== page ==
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Title: Positive charge prevalence in cosmic rays: Room for dark matter in the positron spectrum

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Journal Article: Publisher's Accepted Manuscript
Journal Name:
Physical Review D
Additional Journal Information:
Journal Volume: 94; Journal Issue: 6; Related Information: CHORUS Timestamp: 2016-09-15 18:10:45; Journal ID: ISSN 2470-0010
American Physical Society
Country of Publication:
United States

Citation Formats

Malkov, M. A., Diamond, P. H., and Sagdeev, R. Z. Positive charge prevalence in cosmic rays: Room for dark matter in the positron spectrum. United States: N. p., 2016. Web. doi:10.1103/PhysRevD.94.063006.
Malkov, M. A., Diamond, P. H., & Sagdeev, R. Z. Positive charge prevalence in cosmic rays: Room for dark matter in the positron spectrum. United States. doi:10.1103/PhysRevD.94.063006.
Malkov, M. A., Diamond, P. H., and Sagdeev, R. Z. 2016. "Positive charge prevalence in cosmic rays: Room for dark matter in the positron spectrum". United States. doi:10.1103/PhysRevD.94.063006.
title = {Positive charge prevalence in cosmic rays: Room for dark matter in the positron spectrum},
author = {Malkov, M. A. and Diamond, P. H. and Sagdeev, R. Z.},
abstractNote = {},
doi = {10.1103/PhysRevD.94.063006},
journal = {Physical Review D},
number = 6,
volume = 94,
place = {United States},
year = 2016,
month = 9

Journal Article:
Free Publicly Available Full Text
Publisher's Version of Record at 10.1103/PhysRevD.94.063006

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Cited by: 1work
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  • In recent years, a number of experiments have been conducted with the goal of studying cosmic rays at GeV to TeV energies. This is a particularly interesting regime from the perspective of indirect dark matter detection. To draw reliable conclusions regarding dark matter from cosmic ray measurements, however, it is important to first understand the propagation of cosmic rays through the magnetic and radiation fields of the Milky Way. In this paper, we constrain the characteristics of the cosmic ray electron/positron propagation model through comparison with observational inputs, including recent data from the CREAM experiment, and use these constraints tomore » estimate the corresponding uncertainties in the spectrum of cosmic ray electrons and positrons from dark matter particles annihilating in the halo of the Milky Way.« less
  • We investigate the indirect signatures of the Higgs portal U(1){sub X} vector dark matter (VDM) X{sub μ} from both its pair annihilation and decay. The VDM is stable at renormalizable level by Z{sub 2} symmetry, and thermalized by Higgs-portal interactions. It can also decay by some nonrenormalizable operators with very long lifetime at cosmological time scale. If dim-6 operators for VDM decays are suppressed by 10{sup 16} GeV scale, the lifetime of VDM with mass ∼ 2 TeV is just right for explaining the positron excess in cosmic ray observed by PAMELA and AMS02 Collaborations. The VDM decaying into μ{supmore » +}μ{sup −} can fit the data, evading various constraints on cosmic rays. We give one UV-complete model as an example. This scenario for Higgs portal decaying VDM with mass around ∼ 2 TeV can be tested by DM direct search at XENON1T, and also at the future colliders by measuring the Higgs self-couplings.« less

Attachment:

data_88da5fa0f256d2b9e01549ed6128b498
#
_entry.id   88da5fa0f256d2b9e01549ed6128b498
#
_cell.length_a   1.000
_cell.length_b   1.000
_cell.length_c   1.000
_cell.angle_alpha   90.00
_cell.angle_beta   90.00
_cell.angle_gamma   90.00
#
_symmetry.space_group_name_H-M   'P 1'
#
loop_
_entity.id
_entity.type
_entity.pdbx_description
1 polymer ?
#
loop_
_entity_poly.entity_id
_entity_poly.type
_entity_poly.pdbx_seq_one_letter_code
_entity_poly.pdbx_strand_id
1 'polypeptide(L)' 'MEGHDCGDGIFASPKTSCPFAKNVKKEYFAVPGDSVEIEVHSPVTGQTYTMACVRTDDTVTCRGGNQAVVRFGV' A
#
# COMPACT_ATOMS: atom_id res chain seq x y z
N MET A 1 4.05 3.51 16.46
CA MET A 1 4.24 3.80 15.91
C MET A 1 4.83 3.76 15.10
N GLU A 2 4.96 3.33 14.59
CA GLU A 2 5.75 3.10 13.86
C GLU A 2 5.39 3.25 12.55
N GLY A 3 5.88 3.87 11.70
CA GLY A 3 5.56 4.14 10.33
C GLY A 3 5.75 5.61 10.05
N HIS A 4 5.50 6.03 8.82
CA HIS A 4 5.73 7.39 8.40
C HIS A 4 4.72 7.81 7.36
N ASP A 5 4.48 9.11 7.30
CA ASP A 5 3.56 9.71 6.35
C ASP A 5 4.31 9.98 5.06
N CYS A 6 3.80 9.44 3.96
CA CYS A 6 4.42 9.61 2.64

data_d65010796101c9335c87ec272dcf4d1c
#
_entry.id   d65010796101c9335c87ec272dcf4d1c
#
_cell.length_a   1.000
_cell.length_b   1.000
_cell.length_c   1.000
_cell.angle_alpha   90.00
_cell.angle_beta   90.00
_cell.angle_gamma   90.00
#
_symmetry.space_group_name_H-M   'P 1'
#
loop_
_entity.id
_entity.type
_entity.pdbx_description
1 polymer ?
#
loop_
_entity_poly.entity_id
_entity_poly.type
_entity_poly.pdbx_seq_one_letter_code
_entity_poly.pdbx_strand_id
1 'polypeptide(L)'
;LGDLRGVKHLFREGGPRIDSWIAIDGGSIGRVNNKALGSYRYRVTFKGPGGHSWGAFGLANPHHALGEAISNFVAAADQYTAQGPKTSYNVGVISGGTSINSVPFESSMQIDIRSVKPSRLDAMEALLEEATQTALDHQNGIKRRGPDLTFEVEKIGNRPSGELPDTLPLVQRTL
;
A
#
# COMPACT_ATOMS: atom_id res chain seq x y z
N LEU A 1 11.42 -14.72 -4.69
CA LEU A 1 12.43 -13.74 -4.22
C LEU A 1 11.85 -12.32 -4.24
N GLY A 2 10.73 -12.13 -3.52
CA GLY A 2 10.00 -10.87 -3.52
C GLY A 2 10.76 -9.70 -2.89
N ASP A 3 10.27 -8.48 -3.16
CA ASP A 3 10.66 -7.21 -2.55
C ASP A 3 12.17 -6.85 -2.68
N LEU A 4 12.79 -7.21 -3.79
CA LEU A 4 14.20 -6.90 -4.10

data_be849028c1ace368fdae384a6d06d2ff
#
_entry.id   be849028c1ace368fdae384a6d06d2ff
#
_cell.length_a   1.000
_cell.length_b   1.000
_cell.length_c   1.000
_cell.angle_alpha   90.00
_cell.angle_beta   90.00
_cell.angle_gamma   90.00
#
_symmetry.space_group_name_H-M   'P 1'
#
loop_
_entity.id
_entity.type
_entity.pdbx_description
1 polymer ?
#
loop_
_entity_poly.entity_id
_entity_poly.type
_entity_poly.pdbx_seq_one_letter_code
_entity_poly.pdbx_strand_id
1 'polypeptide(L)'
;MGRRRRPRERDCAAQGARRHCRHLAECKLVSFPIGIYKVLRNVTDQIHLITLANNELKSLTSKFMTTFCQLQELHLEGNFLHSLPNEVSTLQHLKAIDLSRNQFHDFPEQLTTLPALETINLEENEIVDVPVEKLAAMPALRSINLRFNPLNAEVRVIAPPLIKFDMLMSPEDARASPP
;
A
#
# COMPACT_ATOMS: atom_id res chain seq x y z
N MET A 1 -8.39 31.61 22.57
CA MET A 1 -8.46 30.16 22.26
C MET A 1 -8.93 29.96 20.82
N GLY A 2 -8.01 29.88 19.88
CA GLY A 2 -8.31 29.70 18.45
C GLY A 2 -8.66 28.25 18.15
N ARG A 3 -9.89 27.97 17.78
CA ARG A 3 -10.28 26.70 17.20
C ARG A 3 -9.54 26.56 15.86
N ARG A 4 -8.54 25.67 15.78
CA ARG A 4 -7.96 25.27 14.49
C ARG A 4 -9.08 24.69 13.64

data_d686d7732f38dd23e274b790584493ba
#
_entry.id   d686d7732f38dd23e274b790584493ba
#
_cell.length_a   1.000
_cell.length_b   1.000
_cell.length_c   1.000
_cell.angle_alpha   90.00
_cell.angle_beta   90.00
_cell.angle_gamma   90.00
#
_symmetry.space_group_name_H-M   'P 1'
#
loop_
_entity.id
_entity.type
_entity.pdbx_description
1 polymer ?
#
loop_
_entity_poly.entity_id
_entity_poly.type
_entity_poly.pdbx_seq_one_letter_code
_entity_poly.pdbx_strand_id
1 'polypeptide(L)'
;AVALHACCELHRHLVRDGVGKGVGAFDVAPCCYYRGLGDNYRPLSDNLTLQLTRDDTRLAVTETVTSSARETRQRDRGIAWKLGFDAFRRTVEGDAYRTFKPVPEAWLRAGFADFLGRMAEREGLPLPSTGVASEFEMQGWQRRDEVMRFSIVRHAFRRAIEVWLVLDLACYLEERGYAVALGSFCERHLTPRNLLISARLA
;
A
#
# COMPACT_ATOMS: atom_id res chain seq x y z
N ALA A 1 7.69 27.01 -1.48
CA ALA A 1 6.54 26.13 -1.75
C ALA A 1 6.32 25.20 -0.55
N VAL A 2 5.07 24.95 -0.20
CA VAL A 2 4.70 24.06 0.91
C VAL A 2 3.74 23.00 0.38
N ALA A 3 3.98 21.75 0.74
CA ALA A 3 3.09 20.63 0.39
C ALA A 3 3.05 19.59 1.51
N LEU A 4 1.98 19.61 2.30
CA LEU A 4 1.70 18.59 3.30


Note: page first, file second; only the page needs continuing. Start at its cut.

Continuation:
• The recently introduced cosmic sum rules combine the data from PAMELA and Fermi-LAT cosmic ray experiments in a way that permits to neatly investigate whether the experimentally observed lepton excesses violate charge symmetry. One can in a simple way determine universal properties of the unknown component of the cosmic rays. Here we attribute a potential charge asymmetry to the dark sector. In particular we provide models of asymmetric dark matter able to produce charge asymmetric cosmic rays. We consider spin zero, spin one and spin one-half decaying dark matter candidates. We show that lepton flavor violation and asymmetric dark mattermore » are both required to have a charge asymmetry in the cosmic ray lepton excesses. Therefore, an experimental evidence of charge asymmetry in the cosmic ray lepton excesses implies that dark matter is asymmetric.« less
  • We present a dark matter extension of the minimal supersymmetric standard model to give the recent trend of the high energy positron spectrum of the PAMELA/HEAT experiments. If the trend is caused indeed by dark matter, the minimal supersymmetric standard model needs to be extended. Here, we minimally extend the minimal supersymmetric standard model with one more dark matter component N together with a heavy lepton E and introduce the coupling e{sub R}E{sub R}{sup c}N{sub R}. This coupling naturally appears in the flipped SU(5) grand unification models. We also present the needed parameter ranges of these additional particles.
  • Gravitational lensing observations of galaxy clusters have identified dark matter blobs with remarkably low baryonic content. We use such a blob to probe the particle nature of dark matter with x-ray observations. From these observations we improve the most conservative constraints from the Milky Way halo on a particular dark matter candidate, the sterile neutrino, by an order of magnitude. We also study high resolution x-ray grating spectra of a cluster of galaxies. Based on these conservative constraints obtained from cosmic x-ray observations alone, the low mass (m{sub s} < or approx.10 keV) and low mixing angle (sin{sup 2}(2{theta}) <more » or approx. 10{sup -6}) sterile neutrino is still a viable dark matter candidate.« less